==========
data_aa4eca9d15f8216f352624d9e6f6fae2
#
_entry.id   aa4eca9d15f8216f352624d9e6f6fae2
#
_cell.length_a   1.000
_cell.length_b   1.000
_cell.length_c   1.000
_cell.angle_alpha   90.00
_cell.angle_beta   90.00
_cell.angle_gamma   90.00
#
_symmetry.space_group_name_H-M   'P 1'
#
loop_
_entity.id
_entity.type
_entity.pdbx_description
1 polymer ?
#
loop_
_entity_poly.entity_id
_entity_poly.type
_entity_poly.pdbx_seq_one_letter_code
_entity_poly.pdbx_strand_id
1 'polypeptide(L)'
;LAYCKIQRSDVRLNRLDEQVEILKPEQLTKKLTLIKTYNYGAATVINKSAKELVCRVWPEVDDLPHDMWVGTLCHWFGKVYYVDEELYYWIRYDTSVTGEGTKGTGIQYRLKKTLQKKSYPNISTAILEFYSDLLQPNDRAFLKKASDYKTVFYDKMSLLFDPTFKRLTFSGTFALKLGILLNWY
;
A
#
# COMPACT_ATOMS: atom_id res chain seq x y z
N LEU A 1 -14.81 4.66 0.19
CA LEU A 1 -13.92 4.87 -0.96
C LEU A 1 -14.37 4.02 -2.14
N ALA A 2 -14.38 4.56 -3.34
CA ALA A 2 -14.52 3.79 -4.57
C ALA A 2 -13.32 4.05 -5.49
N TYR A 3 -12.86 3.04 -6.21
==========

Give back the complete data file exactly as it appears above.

data_aa4eca9d15f8216f352624d9e6f6fae2
#
_entry.id   aa4eca9d15f8216f352624d9e6f6fae2
#
_cell.length_a   1.000
_cell.length_b   1.000
_cell.length_c   1.000
_cell.angle_alpha   90.00
_cell.angle_beta   90.00
_cell.angle_gamma   90.00
#
_symmetry.space_group_name_H-M   'P 1'
#
loop_
_entity.id
_entity.type
_entity.pdbx_description
1 polymer ?
#
loop_
_entity_poly.entity_id
_entity_poly.type
_entity_poly.pdbx_seq_one_letter_code
_entity_poly.pdbx_strand_id
1 'polypeptide(L)'
;LAYCKIQRSDVRLNRLDEQVEILKPEQLTKKLTLIKTYNYGAATVINKSAKELVCRVWPEVDDLPHDMWVGTLCHWFGKVYYVDEELYYWIRYDTSVTGEGTKGTGIQYRLKKTLQKKSYPNISTAILEFYSDLLQPNDRAFLKKASDYKTVFYDKMSLLFDPTFKRLTFSGTFALKLGILLNWY
;
A
#
# COMPACT_ATOMS: atom_id res chain seq x y z
N LEU A 1 -14.81 4.66 0.19
CA LEU A 1 -13.92 4.87 -0.96
C LEU A 1 -14.37 4.02 -2.14
N ALA A 2 -14.38 4.56 -3.34
CA ALA A 2 -14.52 3.79 -4.57
C ALA A 2 -13.32 4.05 -5.49
N TYR A 3 -12.86 3.04 -6.21